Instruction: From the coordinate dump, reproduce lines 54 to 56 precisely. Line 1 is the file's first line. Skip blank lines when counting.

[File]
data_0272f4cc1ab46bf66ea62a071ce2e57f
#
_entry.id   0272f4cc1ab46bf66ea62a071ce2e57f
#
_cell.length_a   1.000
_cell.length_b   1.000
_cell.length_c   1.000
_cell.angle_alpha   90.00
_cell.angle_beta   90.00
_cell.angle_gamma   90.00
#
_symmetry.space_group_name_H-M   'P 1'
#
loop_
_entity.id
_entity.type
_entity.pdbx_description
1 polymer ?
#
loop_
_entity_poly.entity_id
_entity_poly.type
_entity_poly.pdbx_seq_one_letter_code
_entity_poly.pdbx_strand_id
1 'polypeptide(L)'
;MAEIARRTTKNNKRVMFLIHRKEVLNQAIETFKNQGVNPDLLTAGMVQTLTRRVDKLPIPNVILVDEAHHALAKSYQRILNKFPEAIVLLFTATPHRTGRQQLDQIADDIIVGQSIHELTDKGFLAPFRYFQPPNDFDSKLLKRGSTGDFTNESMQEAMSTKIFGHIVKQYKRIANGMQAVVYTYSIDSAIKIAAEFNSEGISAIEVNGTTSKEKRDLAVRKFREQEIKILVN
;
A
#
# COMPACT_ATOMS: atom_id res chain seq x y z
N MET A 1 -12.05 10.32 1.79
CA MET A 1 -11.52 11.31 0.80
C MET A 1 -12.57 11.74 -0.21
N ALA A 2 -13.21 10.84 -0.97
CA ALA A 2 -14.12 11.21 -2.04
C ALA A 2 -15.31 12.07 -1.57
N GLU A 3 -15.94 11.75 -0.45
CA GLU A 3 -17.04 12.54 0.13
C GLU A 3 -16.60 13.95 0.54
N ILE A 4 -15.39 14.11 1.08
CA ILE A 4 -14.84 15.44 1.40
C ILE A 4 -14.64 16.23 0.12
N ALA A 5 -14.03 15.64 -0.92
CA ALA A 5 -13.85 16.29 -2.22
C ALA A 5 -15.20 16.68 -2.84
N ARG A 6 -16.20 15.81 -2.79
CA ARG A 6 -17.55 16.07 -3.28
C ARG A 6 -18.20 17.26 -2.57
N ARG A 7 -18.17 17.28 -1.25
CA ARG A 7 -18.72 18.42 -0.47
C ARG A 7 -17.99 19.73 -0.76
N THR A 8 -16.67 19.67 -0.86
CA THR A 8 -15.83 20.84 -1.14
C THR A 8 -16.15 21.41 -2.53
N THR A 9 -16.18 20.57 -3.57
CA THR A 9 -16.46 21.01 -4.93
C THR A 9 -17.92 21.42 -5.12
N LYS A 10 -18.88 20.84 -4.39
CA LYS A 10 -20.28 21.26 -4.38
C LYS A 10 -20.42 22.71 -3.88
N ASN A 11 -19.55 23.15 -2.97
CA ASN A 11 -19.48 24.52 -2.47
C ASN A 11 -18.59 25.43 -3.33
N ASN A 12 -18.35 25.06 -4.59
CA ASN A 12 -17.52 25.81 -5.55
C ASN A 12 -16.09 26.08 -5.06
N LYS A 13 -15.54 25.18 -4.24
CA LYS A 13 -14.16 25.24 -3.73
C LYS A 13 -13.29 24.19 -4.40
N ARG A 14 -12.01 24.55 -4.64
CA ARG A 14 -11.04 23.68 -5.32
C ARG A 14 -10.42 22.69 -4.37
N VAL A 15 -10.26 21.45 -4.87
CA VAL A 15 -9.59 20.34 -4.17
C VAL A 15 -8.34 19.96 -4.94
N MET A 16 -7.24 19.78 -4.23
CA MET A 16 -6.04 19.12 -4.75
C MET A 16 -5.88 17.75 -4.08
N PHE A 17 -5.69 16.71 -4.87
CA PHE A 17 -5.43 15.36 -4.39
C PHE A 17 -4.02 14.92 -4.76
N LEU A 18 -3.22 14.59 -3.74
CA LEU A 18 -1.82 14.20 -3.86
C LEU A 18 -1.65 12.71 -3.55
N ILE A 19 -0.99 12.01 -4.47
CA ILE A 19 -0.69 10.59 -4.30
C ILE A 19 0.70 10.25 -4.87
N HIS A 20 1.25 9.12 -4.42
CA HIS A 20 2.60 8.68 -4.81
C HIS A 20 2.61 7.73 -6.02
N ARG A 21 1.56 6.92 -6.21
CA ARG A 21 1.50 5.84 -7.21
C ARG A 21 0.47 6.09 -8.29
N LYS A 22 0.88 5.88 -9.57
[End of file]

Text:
C THR A 8 -16.15 21.41 -2.53
N THR A 9 -16.18 20.57 -3.57
CA THR A 9 -16.46 21.01 -4.93